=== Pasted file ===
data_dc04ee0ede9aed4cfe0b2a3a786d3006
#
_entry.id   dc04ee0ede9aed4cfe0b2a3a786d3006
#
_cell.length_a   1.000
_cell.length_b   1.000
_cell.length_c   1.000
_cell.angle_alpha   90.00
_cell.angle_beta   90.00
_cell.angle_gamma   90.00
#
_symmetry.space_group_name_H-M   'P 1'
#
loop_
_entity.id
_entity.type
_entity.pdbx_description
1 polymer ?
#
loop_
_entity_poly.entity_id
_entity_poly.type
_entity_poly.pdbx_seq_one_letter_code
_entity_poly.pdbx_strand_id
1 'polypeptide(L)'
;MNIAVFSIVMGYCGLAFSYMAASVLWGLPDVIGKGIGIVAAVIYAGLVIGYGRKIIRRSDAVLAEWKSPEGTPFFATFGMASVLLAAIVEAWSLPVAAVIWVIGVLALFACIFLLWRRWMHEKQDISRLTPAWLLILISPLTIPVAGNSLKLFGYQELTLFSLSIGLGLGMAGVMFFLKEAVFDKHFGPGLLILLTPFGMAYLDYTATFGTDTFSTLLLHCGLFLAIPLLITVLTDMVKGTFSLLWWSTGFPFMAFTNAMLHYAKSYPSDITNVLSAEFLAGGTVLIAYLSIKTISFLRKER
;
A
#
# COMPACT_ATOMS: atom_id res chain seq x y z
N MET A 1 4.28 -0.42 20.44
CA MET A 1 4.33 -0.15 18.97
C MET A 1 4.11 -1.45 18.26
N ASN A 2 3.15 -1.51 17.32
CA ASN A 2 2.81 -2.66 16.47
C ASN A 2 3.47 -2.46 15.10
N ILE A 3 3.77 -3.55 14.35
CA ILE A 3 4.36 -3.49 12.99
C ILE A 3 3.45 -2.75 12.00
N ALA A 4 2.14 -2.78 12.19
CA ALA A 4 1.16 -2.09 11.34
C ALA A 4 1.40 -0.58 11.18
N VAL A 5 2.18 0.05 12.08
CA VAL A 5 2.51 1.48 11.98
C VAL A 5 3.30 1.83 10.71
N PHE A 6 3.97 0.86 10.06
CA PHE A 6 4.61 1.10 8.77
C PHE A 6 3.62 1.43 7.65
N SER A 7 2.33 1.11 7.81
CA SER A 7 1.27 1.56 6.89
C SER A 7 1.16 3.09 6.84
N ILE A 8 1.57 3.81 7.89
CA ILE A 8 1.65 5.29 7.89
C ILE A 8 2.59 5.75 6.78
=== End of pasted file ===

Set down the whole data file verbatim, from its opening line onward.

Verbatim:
data_dc04ee0ede9aed4cfe0b2a3a786d3006
#
_entry.id   dc04ee0ede9aed4cfe0b2a3a786d3006
#
_cell.length_a   1.000
_cell.length_b   1.000
_cell.length_c   1.000
_cell.angle_alpha   90.00
_cell.angle_beta   90.00
_cell.angle_gamma   90.00
#
_symmetry.space_group_name_H-M   'P 1'
#
loop_
_entity.id
_entity.type
_entity.pdbx_description
1 polymer ?
#
loop_
_entity_poly.entity_id
_entity_poly.type
_entity_poly.pdbx_seq_one_letter_code
_entity_poly.pdbx_strand_id
1 'polypeptide(L)'
;MNIAVFSIVMGYCGLAFSYMAASVLWGLPDVIGKGIGIVAAVIYAGLVIGYGRKIIRRSDAVLAEWKSPEGTPFFATFGMASVLLAAIVEAWSLPVAAVIWVIGVLALFACIFLLWRRWMHEKQDISRLTPAWLLILISPLTIPVAGNSLKLFGYQELTLFSLSIGLGLGMAGVMFFLKEAVFDKHFGPGLLILLTPFGMAYLDYTATFGTDTFSTLLLHCGLFLAIPLLITVLTDMVKGTFSLLWWSTGFPFMAFTNAMLHYAKSYPSDITNVLSAEFLAGGTVLIAYLSIKTISFLRKER
;
A
#
# COMPACT_ATOMS: atom_id res chain seq x y z
N MET A 1 4.28 -0.42 20.44
CA MET A 1 4.33 -0.15 18.97
C MET A 1 4.11 -1.45 18.26
N ASN A 2 3.15 -1.51 17.32
CA ASN A 2 2.81 -2.66 16.47
C ASN A 2 3.47 -2.46 15.10
N ILE A 3 3.77 -3.55 14.35
CA ILE A 3 4.36 -3.49 12.99
C ILE A 3 3.45 -2.75 12.00
N ALA A 4 2.14 -2.78 12.19
CA ALA A 4 1.16 -2.09 11.34
C ALA A 4 1.40 -0.58 11.18
N VAL A 5 2.18 0.05 12.08
CA VAL A 5 2.51 1.48 11.98
C VAL A 5 3.30 1.83 10.71
N PHE A 6 3.97 0.86 10.06
CA PHE A 6 4.61 1.10 8.77
C PHE A 6 3.62 1.43 7.65
N SER A 7 2.33 1.11 7.81
CA SER A 7 1.27 1.56 6.89
C SER A 7 1.16 3.09 6.84
N ILE A 8 1.57 3.81 7.89
CA ILE A 8 1.65 5.29 7.89
C ILE A 8 2.59 5.75 6.78